Could this portrait be painted by Rembrandt himself?
A portrait of Rembrandt from the collection at Knightshayes has been put under the spotlight in BBC Four's TV programme, 'Britain’s Lost Masterpieces.' Learn more about why this little portrait caught art historian Bendor Grosvenor's eye.
Under the spotlight
Investigations into the history of the portrait of Rembrandt, currently on display at Knightshayes near Tiverton in Devon, which was part of the Heathcoat-Amory family’s private collection, have been undertaken by art historian Bendor Grosvenor, as part of BBC Four's 'Britain’s Lost Masterpieces.'
In the series, Dr Bendor Grosvenor and social historian Emma Dabiri seek to uncover hidden treasures among painting collections using a combination of restoration, research and scientific analysis.
In the Knightshayes episode, Bendor Grosvenor investigated whether a copy of a self-portrait by Rembrandt was in fact by the Dutch master himself.
The portrait of the young Rembrandt Harmenszoon van Rijn (1606-1669), shown in the early years of his career, was bought for Knightshayes in 1948 by Sir John and Lady Joyce Heathcoat-Amory.
For many years, it has been regarded as one of two copies of a self-portrait by Rembrandt, with the other copy in Kassel Museum in Germany and the original in the Rijksmuseum in Amsterdam but Bendor believes it is in fact a study for the finished picture by Rembrandt himself.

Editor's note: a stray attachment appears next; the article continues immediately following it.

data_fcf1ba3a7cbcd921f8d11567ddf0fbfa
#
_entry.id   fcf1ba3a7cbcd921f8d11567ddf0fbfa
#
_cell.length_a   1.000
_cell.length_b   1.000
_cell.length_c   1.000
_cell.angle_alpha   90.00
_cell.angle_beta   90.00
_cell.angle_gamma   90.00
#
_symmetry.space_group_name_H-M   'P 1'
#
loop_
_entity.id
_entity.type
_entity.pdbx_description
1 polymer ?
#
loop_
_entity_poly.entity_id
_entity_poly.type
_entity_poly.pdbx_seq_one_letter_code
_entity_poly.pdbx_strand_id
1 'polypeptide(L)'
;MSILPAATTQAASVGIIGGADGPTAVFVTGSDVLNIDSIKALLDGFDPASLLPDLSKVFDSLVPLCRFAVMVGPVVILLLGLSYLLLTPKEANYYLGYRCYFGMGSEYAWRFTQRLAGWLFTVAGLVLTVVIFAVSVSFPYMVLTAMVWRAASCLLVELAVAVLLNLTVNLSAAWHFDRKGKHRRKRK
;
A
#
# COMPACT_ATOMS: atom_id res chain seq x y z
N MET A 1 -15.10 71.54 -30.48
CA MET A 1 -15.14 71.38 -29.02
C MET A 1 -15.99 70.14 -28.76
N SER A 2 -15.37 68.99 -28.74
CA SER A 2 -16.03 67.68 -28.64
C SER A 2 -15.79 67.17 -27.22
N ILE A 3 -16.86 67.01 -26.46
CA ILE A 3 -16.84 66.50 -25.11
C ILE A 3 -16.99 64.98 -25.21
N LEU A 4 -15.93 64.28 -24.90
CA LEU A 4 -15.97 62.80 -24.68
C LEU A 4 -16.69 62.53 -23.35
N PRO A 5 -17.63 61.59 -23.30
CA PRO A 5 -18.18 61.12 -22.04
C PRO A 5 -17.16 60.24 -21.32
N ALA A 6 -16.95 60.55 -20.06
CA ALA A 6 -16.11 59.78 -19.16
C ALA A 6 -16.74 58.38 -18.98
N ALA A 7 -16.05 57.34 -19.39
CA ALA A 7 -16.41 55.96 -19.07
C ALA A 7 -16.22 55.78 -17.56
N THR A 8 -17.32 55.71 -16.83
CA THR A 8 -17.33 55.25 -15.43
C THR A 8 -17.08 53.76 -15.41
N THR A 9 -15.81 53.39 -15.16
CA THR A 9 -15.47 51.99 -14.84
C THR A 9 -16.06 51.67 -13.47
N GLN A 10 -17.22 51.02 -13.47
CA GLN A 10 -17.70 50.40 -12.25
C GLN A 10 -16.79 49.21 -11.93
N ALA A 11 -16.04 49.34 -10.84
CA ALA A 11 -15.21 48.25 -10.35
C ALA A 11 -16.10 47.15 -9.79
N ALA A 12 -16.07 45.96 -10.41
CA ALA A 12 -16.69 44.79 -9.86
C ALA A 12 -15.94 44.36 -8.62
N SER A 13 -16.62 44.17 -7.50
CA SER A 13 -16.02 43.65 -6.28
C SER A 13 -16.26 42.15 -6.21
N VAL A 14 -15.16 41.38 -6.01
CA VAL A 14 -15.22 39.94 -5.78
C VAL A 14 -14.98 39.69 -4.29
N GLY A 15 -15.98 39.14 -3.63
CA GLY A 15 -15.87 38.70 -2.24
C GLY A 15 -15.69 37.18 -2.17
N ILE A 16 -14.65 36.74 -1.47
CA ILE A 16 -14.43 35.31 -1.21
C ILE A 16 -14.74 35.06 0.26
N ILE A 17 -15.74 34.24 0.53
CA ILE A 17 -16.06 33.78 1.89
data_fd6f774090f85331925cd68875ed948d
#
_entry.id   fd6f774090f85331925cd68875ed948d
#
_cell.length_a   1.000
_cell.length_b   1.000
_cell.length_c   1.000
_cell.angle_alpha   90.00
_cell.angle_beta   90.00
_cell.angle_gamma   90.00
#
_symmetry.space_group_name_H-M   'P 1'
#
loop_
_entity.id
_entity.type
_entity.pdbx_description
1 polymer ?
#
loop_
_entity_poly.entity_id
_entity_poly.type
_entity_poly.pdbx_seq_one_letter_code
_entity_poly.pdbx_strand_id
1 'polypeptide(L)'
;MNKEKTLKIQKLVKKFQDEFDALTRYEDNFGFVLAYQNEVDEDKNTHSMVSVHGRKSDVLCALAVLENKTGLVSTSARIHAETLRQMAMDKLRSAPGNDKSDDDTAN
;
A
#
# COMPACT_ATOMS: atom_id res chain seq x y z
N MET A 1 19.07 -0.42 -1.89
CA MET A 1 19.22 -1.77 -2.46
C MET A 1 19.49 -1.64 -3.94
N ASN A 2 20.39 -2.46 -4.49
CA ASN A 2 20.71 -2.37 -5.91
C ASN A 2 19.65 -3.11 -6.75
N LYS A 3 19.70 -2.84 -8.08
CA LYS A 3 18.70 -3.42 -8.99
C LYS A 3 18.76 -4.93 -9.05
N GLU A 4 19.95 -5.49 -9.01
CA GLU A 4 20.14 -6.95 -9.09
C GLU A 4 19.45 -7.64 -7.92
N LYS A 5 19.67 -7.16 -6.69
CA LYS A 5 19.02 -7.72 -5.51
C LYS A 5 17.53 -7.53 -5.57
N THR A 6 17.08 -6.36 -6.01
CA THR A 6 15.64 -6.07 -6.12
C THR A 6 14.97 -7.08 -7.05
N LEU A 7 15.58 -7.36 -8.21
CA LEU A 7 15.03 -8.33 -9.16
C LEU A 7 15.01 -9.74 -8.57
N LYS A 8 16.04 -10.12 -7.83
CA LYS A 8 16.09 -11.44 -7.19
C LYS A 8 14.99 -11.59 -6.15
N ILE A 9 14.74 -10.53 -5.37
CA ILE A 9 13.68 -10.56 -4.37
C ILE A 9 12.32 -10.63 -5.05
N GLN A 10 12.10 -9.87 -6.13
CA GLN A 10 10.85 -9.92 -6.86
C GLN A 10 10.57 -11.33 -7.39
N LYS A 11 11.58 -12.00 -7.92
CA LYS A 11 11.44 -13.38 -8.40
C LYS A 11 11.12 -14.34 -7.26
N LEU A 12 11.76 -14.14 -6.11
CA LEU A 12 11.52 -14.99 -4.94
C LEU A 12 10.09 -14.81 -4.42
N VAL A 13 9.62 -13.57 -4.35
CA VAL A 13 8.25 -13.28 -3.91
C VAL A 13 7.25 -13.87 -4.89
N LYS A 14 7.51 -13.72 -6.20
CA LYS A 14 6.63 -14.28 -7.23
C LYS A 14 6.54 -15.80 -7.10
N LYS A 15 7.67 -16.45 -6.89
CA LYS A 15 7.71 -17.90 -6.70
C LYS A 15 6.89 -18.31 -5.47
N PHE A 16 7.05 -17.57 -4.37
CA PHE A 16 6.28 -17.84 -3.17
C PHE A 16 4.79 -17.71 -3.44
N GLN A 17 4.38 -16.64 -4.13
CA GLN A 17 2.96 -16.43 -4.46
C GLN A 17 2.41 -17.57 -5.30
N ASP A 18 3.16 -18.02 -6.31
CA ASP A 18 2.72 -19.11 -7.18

Going through in-depth analysis
The painting underwent various tests and analysis including dendrochronology (tree dating) on the wooden panel, specialist cleaning and infra-red and x-ray photography to determine aspects such as the background technique and whether it was consistent with the way Rembrandt prepared his portraits.
Is it, or isn't it?
Despite some impressive research and analysis, through a journey that took Bendor Grosvenor to the Netherlands and Germany as well as to specialist studios in the UK, the final word from the world’s leading Rembrandt expert, Ernst van de Wetering, was that the Knightshayes portrait is a copy.
Take a look for yourself
You can decide for yourself by paying us a visit and seeing the portrait in the flesh. It's currently on display in the house, so you can take the opportunity to have a look and see what you think, or chat to our team about the process.